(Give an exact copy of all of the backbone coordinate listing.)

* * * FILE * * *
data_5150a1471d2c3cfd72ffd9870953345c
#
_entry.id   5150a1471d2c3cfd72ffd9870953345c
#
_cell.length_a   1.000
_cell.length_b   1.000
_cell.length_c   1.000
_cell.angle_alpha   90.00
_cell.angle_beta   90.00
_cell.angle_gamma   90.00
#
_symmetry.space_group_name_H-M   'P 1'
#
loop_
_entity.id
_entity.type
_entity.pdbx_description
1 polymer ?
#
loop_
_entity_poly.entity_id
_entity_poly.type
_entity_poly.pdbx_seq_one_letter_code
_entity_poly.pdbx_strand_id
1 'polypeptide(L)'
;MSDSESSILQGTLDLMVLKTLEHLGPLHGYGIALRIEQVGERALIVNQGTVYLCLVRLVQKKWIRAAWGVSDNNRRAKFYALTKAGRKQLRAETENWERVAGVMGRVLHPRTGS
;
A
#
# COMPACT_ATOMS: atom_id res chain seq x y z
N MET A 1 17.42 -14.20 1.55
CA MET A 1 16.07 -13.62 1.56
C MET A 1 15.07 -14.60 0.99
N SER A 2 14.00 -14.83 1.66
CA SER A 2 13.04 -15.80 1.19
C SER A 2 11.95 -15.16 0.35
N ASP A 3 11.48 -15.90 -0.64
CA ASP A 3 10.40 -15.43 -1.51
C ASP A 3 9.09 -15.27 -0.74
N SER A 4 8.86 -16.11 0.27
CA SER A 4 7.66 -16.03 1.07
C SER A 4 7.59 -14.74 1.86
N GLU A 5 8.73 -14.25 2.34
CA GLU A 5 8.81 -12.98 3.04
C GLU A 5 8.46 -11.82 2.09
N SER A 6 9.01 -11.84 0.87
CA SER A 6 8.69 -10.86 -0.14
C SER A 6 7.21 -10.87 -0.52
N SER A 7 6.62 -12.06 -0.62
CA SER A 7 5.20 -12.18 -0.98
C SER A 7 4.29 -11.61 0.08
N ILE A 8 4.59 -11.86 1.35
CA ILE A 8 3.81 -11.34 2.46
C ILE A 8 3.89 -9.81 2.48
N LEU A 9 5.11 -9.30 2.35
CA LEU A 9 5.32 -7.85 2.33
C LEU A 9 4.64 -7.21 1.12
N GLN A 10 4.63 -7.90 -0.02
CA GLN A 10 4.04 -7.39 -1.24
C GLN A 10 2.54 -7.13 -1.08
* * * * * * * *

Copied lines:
data_5150a1471d2c3cfd72ffd9870953345c
#
_entry.id   5150a1471d2c3cfd72ffd9870953345c
#
_cell.length_a   1.000
_cell.length_b   1.000
_cell.length_c   1.000
_cell.angle_alpha   90.00
_cell.angle_beta   90.00
_cell.angle_gamma   90.00
#
_symmetry.space_group_name_H-M   'P 1'
#
loop_
_entity.id
_entity.type
_entity.pdbx_description
1 polymer ?
#
loop_
_entity_poly.entity_id
_entity_poly.type
_entity_poly.pdbx_seq_one_letter_code
_entity_poly.pdbx_strand_id
1 'polypeptide(L)'
;MSDSESSILQGTLDLMVLKTLEHLGPLHGYGIALRIEQVGERALIVNQGTVYLCLVRLVQKKWIRAAWGVSDNNRRAKFYALTKAGRKQLRAETENWERVAGVMGRVLHPRTGS
;
A
#
# COMPACT_ATOMS: atom_id res chain seq x y z
N MET A 1 17.42 -14.20 1.55
CA MET A 1 16.07 -13.62 1.56
C MET A 1 15.07 -14.60 0.99
N SER A 2 14.00 -14.83 1.66
CA SER A 2 13.04 -15.80 1.19
C SER A 2 11.95 -15.16 0.35
N ASP A 3 11.48 -15.90 -0.64
CA ASP A 3 10.40 -15.43 -1.51
C ASP A 3 9.09 -15.27 -0.74
N SER A 4 8.86 -16.11 0.27
CA SER A 4 7.66 -16.03 1.07
C SER A 4 7.59 -14.74 1.86
N GLU A 5 8.73 -14.25 2.34
CA GLU A 5 8.81 -12.98 3.04
C GLU A 5 8.46 -11.82 2.09
N SER A 6 9.01 -11.84 0.87
CA SER A 6 8.69 -10.86 -0.14
C SER A 6 7.21 -10.87 -0.52
N SER A 7 6.62 -12.06 -0.62
CA SER A 7 5.20 -12.18 -0.98
C SER A 7 4.29 -11.61 0.08
N ILE A 8 4.59 -11.86 1.35
CA ILE A 8 3.81 -11.34 2.46
C ILE A 8 3.89 -9.81 2.48
N LEU A 9 5.11 -9.30 2.35
CA LEU A 9 5.32 -7.85 2.33
C LEU A 9 4.64 -7.21 1.12
N GLN A 10 4.63 -7.90 -0.02
CA GLN A 10 4.04 -7.39 -1.24
C GLN A 10 2.54 -7.13 -1.08